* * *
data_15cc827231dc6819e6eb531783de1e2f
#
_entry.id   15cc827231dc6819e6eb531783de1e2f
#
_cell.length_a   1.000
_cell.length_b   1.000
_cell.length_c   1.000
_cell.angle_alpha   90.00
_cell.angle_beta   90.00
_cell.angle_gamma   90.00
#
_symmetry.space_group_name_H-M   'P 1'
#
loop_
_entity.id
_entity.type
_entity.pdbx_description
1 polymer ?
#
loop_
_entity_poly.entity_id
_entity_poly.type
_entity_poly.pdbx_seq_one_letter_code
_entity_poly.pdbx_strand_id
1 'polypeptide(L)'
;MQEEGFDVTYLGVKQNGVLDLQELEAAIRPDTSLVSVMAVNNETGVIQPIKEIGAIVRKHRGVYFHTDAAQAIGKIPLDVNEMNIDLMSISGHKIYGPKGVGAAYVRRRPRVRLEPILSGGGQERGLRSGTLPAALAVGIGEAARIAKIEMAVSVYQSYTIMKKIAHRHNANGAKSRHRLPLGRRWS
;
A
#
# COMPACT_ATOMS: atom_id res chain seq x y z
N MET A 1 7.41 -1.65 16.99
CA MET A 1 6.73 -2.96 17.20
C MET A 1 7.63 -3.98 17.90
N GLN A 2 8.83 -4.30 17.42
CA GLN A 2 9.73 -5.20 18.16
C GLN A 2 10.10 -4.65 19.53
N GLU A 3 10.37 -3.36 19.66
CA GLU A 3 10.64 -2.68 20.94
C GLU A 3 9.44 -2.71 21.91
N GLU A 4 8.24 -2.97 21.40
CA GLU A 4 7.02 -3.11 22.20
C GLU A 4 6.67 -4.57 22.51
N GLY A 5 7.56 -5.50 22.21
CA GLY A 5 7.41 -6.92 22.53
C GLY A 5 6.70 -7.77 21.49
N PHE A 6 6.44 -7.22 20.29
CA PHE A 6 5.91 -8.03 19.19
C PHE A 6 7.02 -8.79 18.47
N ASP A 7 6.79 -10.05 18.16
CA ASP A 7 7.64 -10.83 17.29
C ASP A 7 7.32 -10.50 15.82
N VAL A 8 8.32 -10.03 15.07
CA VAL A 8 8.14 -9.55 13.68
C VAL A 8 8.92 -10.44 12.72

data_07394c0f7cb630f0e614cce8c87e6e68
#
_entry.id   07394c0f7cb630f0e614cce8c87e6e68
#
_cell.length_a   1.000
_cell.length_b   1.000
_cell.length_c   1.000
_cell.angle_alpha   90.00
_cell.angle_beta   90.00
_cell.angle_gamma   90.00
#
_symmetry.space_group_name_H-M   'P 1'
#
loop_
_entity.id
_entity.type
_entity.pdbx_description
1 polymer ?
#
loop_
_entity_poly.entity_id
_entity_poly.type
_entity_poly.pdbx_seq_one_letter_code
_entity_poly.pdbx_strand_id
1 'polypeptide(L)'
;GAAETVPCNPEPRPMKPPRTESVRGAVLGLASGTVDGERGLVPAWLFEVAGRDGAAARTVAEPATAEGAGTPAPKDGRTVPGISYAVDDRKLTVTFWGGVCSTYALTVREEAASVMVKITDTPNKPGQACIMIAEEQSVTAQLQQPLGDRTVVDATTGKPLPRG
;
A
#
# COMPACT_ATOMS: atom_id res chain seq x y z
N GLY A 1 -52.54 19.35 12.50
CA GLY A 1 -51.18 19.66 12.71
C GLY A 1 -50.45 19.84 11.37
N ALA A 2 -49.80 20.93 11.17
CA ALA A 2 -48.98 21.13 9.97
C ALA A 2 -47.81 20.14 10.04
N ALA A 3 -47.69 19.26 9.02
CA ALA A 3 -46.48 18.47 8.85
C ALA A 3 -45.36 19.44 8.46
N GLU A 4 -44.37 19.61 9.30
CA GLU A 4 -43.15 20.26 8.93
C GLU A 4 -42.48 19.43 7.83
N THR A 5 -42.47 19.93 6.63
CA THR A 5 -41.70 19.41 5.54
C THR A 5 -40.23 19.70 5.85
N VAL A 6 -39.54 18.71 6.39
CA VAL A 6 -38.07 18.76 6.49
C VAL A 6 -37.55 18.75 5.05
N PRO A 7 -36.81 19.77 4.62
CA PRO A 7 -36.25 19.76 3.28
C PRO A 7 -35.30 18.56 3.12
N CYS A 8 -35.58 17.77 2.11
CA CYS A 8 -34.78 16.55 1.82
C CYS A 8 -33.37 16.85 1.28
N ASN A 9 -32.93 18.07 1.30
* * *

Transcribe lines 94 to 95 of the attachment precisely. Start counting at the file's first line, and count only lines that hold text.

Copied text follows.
N GLU A 4 -44.37 19.61 9.30
CA GLU A 4 -43.15 20.26 8.93